I am sure it happens to you. There you are cleaning your cupboard and you unearth old trivia which transports you to another time. Like when you come across an autograph book with emotional farewell notes from school buddies or when you find a handmade card crowning you as the world’s best mommy! Suddenly your heart gets wrapped in nostalgic mist of distant memories.
I don’t usually enjoy nostalgia. It’s imprisoning. It makes me sentimental. Though it doesn’t surprise me one bit. For as long as I remember, I have always been a sentimental person. Simple things for me can be strangely moving.
My throat tightens when I see an old picture of my father as a young hockey captain. The picture is a reminder of life’s impermanence. Also the fact that there is no way I can rewind the reel.
I find myself filled with longing when I discover little booties of my son but can’t really tell why I feel the way I do. Sometimes words desert you in strange ways that you begin to wonder if any writer can ever describe what you are feeling.
Today I stumbled upon an old college notebook. The last page of the notebook is full of mindless scribbling and doodling. Perhaps, a boring lecture on a late summer afternoon led me to spew angst and anxiety on paper.
It s a trivial but have you ever wondered why boys tend to doodle geometric shapes while girls draw faces and flowers?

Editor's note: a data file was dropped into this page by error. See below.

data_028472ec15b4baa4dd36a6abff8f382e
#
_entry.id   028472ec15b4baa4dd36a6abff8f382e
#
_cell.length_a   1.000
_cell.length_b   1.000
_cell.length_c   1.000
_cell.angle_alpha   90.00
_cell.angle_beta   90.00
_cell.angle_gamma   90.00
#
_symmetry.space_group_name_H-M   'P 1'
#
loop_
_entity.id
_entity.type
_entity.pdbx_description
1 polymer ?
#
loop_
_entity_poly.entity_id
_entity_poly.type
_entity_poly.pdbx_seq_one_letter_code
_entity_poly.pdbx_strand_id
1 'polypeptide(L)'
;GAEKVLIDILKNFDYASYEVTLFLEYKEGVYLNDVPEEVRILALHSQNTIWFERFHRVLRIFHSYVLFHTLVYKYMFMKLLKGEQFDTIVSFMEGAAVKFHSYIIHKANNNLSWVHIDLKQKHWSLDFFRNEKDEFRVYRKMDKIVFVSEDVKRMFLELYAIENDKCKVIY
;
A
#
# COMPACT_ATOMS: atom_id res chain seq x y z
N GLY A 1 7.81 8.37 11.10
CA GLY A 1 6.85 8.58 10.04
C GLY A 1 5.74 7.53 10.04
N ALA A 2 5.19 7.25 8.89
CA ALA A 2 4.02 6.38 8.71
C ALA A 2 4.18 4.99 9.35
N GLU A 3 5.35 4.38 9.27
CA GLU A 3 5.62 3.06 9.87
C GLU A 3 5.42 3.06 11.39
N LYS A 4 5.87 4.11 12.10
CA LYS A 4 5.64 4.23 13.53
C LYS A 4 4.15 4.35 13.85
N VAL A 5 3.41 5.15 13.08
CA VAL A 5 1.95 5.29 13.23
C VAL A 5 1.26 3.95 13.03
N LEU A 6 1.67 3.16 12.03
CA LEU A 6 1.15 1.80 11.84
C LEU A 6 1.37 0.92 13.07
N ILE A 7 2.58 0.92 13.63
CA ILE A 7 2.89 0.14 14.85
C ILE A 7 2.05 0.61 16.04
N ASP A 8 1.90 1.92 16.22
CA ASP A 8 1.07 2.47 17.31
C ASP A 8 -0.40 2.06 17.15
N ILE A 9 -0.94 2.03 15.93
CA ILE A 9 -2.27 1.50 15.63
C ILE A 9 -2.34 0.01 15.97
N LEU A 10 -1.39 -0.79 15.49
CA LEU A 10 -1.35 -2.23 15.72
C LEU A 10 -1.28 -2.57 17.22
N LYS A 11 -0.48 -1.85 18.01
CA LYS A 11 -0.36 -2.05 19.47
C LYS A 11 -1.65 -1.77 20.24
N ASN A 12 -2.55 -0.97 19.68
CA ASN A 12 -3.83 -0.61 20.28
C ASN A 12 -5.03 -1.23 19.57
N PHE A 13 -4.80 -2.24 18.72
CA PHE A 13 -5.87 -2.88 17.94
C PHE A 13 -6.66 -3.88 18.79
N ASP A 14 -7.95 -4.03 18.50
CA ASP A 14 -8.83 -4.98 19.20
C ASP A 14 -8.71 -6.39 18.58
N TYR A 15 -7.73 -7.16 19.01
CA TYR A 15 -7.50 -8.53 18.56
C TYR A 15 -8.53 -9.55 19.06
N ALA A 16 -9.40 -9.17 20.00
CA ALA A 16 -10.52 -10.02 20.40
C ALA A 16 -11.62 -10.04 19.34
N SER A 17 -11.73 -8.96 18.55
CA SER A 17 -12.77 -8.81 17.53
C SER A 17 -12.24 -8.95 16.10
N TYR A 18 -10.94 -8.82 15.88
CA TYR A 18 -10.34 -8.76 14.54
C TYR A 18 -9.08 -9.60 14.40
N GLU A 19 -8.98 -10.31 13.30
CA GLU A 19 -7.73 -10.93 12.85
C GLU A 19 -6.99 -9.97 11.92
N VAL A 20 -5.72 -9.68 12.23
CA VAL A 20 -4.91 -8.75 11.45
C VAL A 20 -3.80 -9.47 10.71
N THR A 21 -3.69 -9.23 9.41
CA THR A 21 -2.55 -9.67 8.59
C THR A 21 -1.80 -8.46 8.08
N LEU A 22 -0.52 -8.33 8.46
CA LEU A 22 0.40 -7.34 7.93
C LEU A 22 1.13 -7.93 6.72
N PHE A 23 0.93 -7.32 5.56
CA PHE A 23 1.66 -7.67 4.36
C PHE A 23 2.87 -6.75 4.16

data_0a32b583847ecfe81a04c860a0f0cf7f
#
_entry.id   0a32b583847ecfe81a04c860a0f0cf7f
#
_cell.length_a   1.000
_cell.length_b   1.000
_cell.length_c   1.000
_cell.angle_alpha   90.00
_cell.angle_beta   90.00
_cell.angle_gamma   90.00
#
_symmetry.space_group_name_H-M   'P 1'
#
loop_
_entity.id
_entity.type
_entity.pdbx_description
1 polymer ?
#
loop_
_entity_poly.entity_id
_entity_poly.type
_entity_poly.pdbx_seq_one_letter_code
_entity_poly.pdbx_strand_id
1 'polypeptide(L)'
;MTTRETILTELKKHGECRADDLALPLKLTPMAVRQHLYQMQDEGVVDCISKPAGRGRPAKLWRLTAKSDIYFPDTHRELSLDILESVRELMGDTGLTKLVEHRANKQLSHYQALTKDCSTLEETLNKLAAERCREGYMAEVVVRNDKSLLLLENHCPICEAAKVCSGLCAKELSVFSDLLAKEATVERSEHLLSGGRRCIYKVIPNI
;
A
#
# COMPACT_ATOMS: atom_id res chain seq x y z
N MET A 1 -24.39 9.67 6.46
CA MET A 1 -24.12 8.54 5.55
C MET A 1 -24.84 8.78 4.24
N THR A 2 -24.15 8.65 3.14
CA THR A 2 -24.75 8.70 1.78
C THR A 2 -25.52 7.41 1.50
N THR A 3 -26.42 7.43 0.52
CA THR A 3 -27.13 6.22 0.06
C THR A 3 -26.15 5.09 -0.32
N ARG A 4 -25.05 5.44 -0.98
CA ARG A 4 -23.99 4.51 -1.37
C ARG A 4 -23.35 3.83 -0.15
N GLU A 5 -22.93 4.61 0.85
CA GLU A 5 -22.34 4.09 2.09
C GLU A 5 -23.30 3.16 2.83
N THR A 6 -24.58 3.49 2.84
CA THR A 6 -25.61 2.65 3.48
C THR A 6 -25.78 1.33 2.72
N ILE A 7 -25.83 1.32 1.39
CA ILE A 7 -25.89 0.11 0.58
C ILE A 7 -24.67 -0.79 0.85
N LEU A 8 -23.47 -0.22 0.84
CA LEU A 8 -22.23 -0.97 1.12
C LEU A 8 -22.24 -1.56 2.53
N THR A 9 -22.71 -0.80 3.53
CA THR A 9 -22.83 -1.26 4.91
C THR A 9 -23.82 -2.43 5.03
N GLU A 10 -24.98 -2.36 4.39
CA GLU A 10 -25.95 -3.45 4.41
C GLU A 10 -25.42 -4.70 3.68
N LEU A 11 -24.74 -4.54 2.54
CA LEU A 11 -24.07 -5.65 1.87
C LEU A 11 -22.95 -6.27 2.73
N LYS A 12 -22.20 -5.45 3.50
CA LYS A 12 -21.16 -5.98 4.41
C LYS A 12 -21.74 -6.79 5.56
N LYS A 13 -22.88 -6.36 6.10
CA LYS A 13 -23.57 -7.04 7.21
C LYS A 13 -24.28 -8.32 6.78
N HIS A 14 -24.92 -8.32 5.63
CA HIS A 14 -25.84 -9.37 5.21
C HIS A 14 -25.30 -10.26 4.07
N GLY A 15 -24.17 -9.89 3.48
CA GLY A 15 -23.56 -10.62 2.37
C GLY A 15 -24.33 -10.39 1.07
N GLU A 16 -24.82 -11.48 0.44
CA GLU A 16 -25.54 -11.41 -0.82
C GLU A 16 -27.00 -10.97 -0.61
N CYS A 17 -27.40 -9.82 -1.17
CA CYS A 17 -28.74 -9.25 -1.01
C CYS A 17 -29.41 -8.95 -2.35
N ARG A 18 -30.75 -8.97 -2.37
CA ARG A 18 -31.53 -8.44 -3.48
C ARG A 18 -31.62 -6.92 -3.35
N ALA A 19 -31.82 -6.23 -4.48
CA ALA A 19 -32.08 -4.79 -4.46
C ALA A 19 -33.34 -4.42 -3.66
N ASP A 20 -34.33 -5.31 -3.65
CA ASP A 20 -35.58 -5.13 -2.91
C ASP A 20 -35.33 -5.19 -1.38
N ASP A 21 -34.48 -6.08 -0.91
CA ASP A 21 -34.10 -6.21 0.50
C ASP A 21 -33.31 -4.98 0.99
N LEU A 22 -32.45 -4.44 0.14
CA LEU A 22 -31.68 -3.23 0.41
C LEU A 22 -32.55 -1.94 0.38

And why it is so satisfying to doodle when we are on the phone?
Apart from doodles, my notebook has some juvenile poetry scribbled on the last page. There is something about adolescence which makes us poets. And it doesn’t really matter if the poetry is awful. After all, it’s our little secret. Crushes, heartbreaks, longings, frustrations, confusion and rage find vent through verses. Interestingly when I try to write poetry today, it eludes me completely. And the last page of my diary today has e-mail addresses, telephone numbers of electricians and plumbers and carelessly scribbled grocery lists. Sigh!
While rummaging through papers, I came across my school report card. The general remark section says: It is a pleasure to have her in class. She is neat and does her work regularly. However, she is a shy child and needs encouragement to speak in public.
Some things never change.Speaking in public remains my worst nightmare.
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